is scotland yards code name for its investigation into phone hacking by british tabloids? is it, a, operation weeting, b, operation tweeting, c, operation zoomania, d, operation pocklington. stay tuned. we'll tell you the answer. check out our website. you'll find smart interviews, takes from our favorite experts, including myself. and don't forget, you can follow us on twitter and facebook. this week's book is a terrific week. frederick berlin 1961. it reminds us of a time much scarier than the president when geopolitical tensions were sky high and people feared a nuclear war. the epicenter was berlin. it was the dangerous place on earth. it was a fascinating history of a now forgotten time and place that was a turning point in the cold war. and now for the last look. if all of the in-fighting in washington is getting to you and you're thinking of decamping for more classic shores, we found a surprising study this week that might help you decide where to go and when not to go. the cost of living survey says that the most expensive place for the states is not london, zurich, tokyo, or moscow,
practices. police investigations are also under way. into hacking and bribery within the force. scotland yard is defending its officers. >> let me reassure you. corruption is in no way endemic, within the police service or within the metropolitan police. >> reporter: the acting commissioner says he regrets police officers allowed senior executives at news international to wine and dine them. he says an ethical adviser is now instructing the force, as scotland yard work toss repair its reputation. in london, tina kraus, wjz eyewitness news. >> once the public hearings began in september, britain's prime minister has given the panel 12 months to produce its first report. >> the hotel maid who accused a high-profile international banker of sexual assault is speaking out for the first time. gigi barnett has more on what she is saying. >> reporter: 32-year-old diallo thanked her supporters. diallo says the former head of the international monetary fund, said dominique strauss- kahn sexually assaulted her in an upscale new york hotel as a maid. she said her family has been through a lot in the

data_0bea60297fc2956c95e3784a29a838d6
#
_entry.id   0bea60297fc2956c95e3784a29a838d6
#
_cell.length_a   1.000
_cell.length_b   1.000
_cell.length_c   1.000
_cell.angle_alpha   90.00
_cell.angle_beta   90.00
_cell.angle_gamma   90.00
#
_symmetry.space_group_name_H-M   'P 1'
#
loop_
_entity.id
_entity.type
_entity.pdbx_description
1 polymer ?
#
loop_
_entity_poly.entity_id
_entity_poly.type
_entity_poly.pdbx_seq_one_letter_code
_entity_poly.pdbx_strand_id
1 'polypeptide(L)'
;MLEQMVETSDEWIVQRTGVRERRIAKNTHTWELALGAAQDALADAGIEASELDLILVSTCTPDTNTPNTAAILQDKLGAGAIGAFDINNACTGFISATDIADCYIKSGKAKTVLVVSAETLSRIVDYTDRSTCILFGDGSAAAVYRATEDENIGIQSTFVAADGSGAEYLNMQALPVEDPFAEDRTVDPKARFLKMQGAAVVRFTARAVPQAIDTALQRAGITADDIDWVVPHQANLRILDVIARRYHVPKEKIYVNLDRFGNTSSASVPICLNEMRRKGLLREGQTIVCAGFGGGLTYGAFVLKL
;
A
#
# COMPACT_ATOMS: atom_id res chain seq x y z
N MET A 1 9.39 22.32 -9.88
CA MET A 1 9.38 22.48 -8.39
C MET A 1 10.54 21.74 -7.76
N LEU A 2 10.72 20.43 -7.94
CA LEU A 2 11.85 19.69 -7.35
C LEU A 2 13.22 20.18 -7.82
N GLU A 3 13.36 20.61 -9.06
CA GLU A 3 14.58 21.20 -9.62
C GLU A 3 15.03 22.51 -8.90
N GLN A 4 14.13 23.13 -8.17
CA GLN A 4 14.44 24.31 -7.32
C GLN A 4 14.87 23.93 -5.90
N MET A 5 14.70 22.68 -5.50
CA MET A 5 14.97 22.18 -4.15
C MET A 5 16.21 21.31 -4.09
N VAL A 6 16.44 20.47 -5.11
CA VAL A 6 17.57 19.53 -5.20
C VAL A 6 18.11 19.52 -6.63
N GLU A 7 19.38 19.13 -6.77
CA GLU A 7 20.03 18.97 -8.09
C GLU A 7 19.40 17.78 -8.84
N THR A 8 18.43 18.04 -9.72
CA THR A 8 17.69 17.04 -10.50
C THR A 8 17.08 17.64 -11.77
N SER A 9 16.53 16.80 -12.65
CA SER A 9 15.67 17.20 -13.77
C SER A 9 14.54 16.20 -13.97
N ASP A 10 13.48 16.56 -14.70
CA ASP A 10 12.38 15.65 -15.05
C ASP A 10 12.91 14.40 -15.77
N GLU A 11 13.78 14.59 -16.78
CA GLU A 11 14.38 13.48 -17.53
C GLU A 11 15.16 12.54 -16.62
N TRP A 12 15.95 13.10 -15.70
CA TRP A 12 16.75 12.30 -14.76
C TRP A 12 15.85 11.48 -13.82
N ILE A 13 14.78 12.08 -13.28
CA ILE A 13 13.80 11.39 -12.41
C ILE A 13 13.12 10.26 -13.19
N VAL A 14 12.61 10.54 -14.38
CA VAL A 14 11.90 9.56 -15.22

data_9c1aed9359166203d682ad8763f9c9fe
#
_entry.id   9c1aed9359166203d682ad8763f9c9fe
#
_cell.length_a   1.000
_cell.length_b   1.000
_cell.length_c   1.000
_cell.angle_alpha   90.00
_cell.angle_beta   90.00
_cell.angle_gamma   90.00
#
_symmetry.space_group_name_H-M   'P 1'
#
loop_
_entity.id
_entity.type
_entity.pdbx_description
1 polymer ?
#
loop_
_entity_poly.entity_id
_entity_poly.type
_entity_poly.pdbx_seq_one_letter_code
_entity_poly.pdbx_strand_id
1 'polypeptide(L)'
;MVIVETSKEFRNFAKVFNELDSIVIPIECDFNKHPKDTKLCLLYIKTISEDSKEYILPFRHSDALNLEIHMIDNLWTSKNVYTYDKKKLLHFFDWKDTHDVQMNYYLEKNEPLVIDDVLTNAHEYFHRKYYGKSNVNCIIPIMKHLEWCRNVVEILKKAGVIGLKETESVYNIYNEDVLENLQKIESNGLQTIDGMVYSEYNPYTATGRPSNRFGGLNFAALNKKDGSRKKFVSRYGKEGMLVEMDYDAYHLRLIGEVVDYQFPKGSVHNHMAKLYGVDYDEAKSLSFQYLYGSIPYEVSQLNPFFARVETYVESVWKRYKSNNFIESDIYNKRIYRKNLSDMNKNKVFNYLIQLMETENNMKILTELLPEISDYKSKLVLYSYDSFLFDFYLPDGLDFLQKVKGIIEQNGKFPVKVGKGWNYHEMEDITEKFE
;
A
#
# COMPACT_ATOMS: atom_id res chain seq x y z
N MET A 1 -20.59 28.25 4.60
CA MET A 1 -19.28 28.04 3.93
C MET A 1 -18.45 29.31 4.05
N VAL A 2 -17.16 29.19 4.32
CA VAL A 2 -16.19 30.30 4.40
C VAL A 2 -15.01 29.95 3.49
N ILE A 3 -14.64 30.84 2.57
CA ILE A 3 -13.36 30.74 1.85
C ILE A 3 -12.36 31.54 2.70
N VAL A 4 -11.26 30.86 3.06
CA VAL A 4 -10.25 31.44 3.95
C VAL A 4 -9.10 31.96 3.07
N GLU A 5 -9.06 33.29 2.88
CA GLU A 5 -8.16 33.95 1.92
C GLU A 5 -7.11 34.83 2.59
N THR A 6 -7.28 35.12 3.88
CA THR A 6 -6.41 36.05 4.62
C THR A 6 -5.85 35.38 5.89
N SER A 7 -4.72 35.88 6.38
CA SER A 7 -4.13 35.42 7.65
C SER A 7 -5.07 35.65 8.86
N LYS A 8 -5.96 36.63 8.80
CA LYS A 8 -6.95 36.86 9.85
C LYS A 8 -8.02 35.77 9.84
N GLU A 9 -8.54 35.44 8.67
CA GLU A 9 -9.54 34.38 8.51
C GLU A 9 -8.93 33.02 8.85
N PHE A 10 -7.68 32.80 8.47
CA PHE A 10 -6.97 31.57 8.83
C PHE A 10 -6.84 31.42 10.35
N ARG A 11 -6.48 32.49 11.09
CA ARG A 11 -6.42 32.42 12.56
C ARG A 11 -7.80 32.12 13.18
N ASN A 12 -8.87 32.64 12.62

department to go after it, whether he uses the fbi. i mean, scotland yard is already pursuing an investigation of thousands of phones that were intercepted. it seems to me that we should have a very clear ability to be working with scotland yard and determine whether americans were pursued, and whether the families of 9/11 victims were pursued. >> to those who said bob mendez or barbara boxer or frank lautenberg or jay rockefeller, they're all democrats and this is political payback, if you will, against rupert murdoch, what say you? >> i don't have anything against rupert murdoch. if the report was that cnn did this, i would be going after you all. well. >> well, i hope you don't have to do that. dog versus machine. why that was the topic of a fiery debate on exhale clil. -- capitol hill. there's another way litter box dust:e purina tidy cats. tidy cats premium line of litters now works harder on dust. and our improved formulas neutralize odors better than ever in multiple-cat homes. so it's easier to keep your house smelling just the way you want it. purina tidy cats. keep y
that scotland yard has made an arrest in the scandal that has rocked rupert murdoch's media empire and yet another remainor how serious the hacking investigation is. london's top police officer faces a public grilling today. dan rivers is on that for us. dan, what do you think? >> reporter: paul stevenson, the top policeman in the uk, is being questioned at the moment by the metropolitan police authority. particularly coming under pressure because, this morning, they arrested a former deputy editor i "the news of the world" neil wallace, arrest number nine as part of this and the other inquiry into corrupt or bribing police officials for information. now, the important thing is here is already we know one of the senior policemen in scotland yard john yates has already admitted having lunches with neil wallace, the man now arrested. a lot of pressure on one senior policeman, john yates, therefore, top pleasure on the top policemen. rupert and james murdoch are hounded in the people behind the building me to come and appear and justify what happened in their newspapers. james murdoch saying